Forage Focus Friday - Fall Forage Harvest

Fall Forage Harvest
by Speare Seeds

Fall Forage Harvest

The decision of when to take the last forage harvest with the least risk to the stand can be boiled down to two choices:

  1. Cut early enough in the fall (early September) to permit alfalfa to regrow and replenish its root reserves.
  2. Cut late enough so that alfalfa does not regrow prior to winter dormancy.

Cutting in between these times (mid-sept to mid-Oct) means more risk to the stand; factors such as previous cutting schedule, age of stand, soil fertility, variety and soil moisture affect the level of that risk.


Risk Factors to Consider

Cutting Frequency

The cutting frequency during the growing season affects the energy levels of the plant growing into fall.  30-day cutting intervals or less results in the plant never reaching full energy reserve status.  A short regrowth period just prior to fall harvest can be especially risky because the regrowth uses root reserves and there won’t be enough growing weather for the plants to restore a high level of root reserves before cold weather shuts the photosynthesis process down.   Having lower root reserves may limit the winter survival and subsequent spring regrowth.


Variety Selection

Top varieties like Rebound Alfalfa have genetics selected to better withstand intensive cutting schedules.   Alfalfa varieties with high disease resistance and good levels of winter hardiness will be more tolerant to fall cutting such as Rebound, Escalade and TH2.


Age of Stand

Stands under 3 years of age are generally more tolerant of fall cuttings.  Older stands are more prone to root and crown diseases.   However, you may have more productive stand life to lose if young stands are harmed by fall cutting.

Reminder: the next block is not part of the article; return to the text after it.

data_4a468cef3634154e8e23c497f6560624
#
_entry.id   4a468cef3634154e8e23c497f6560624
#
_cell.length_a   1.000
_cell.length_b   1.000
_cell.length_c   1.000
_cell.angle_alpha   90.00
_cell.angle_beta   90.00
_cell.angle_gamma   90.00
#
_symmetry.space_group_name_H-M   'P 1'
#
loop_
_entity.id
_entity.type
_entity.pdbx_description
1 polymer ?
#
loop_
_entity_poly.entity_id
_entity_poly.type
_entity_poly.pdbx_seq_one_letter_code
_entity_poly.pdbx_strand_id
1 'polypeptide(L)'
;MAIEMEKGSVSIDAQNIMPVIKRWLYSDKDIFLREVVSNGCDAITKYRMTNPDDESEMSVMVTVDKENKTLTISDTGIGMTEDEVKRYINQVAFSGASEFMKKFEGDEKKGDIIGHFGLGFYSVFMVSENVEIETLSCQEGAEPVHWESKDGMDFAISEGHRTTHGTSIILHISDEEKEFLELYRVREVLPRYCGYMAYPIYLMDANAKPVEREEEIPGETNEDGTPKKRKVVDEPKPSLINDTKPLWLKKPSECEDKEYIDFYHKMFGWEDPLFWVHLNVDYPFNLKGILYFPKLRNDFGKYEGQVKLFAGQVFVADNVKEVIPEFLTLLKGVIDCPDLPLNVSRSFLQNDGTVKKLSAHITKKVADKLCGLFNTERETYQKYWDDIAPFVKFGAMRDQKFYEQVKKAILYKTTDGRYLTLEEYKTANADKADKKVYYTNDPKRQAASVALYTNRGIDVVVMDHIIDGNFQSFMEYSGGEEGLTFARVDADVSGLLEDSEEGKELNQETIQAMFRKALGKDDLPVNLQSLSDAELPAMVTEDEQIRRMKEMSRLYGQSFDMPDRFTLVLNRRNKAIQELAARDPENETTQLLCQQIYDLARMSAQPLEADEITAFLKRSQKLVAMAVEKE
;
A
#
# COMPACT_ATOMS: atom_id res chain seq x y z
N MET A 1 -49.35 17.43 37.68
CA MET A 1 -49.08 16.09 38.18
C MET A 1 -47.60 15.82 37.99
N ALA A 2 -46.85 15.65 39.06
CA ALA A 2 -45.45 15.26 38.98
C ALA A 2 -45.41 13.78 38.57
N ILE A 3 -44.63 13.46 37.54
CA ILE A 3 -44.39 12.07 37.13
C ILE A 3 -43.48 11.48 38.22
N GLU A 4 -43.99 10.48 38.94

Soil Fertility

Adequate fertility, especially soil potassium will improve plant health and help to increase tolerance to fall cutting.  Ideally, having your fertility applied after a 2nd cut earlier in the season based on soil samples and crop removal rates will set your plants up for good winter survival.


Soil Moisture & Drainage

High soil moisture slows down the cold hardening process, increasing the risk of winter injury.   Alfalfa on well drained soils tolerates late fall cuttings better than on moderate or poorly drained fields.  Removing the top growth of alfalfa, going into winter on heavy, poorly drained soils, increases the risk of spring frost heaving.


Mother Nature has the last say and alfalfa stand health and survival will suffer more from early freezes, open and very cold winters, early springs with ice and/or extreme rainfall and temperature variations.  If at all possible, we urge producers to observe the fall rest period for forage legumes.  If you do need to harvest during the fall rest period, leave some check strips of uncut forage to compare to.  It could be a useful learning tool.

To learn more please contact us. 

Alfalfa with no fall cutting and spring residue